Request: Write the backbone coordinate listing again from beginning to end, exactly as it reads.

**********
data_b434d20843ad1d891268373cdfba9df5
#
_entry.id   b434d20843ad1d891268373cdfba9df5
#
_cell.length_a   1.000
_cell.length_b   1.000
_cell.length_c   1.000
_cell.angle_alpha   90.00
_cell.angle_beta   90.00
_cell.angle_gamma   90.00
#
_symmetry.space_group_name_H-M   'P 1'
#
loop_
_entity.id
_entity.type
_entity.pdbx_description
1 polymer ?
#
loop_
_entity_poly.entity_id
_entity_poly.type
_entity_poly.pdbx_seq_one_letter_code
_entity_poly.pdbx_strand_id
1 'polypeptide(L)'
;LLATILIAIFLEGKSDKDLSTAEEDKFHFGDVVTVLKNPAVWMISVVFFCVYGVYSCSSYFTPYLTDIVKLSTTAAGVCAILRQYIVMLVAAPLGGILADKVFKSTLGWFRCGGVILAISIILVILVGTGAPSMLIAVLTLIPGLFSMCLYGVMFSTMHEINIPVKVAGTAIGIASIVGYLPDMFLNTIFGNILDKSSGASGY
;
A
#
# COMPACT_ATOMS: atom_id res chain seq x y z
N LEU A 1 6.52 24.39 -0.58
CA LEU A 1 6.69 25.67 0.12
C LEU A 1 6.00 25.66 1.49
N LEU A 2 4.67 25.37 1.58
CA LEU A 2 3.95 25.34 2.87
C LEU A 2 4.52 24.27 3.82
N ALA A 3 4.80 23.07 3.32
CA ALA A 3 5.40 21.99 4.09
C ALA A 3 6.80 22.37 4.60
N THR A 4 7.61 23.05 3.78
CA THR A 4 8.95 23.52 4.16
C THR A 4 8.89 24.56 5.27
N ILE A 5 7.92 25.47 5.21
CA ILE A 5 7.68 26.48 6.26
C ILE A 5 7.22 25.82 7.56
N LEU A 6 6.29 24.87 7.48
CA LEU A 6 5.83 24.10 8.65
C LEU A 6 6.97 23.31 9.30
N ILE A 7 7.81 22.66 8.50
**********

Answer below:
data_b434d20843ad1d891268373cdfba9df5
#
_entry.id   b434d20843ad1d891268373cdfba9df5
#
_cell.length_a   1.000
_cell.length_b   1.000
_cell.length_c   1.000
_cell.angle_alpha   90.00
_cell.angle_beta   90.00
_cell.angle_gamma   90.00
#
_symmetry.space_group_name_H-M   'P 1'
#
loop_
_entity.id
_entity.type
_entity.pdbx_description
1 polymer ?
#
loop_
_entity_poly.entity_id
_entity_poly.type
_entity_poly.pdbx_seq_one_letter_code
_entity_poly.pdbx_strand_id
1 'polypeptide(L)'
;LLATILIAIFLEGKSDKDLSTAEEDKFHFGDVVTVLKNPAVWMISVVFFCVYGVYSCSSYFTPYLTDIVKLSTTAAGVCAILRQYIVMLVAAPLGGILADKVFKSTLGWFRCGGVILAISIILVILVGTGAPSMLIAVLTLIPGLFSMCLYGVMFSTMHEINIPVKVAGTAIGIASIVGYLPDMFLNTIFGNILDKSSGASGY
;
A
#
# COMPACT_ATOMS: atom_id res chain seq x y z
N LEU A 1 6.52 24.39 -0.58
CA LEU A 1 6.69 25.67 0.12
C LEU A 1 6.00 25.66 1.49
N LEU A 2 4.67 25.37 1.58
CA LEU A 2 3.95 25.34 2.87
C LEU A 2 4.52 24.27 3.82
N ALA A 3 4.80 23.07 3.32
CA ALA A 3 5.40 21.99 4.09
C ALA A 3 6.80 22.37 4.60
N THR A 4 7.61 23.05 3.78
CA THR A 4 8.95 23.52 4.16
C THR A 4 8.89 24.56 5.27
N ILE A 5 7.92 25.47 5.21
CA ILE A 5 7.68 26.48 6.26
C ILE A 5 7.22 25.82 7.56
N LEU A 6 6.29 24.87 7.48
CA LEU A 6 5.83 24.10 8.65
C LEU A 6 6.97 23.31 9.30
N ILE A 7 7.81 22.66 8.50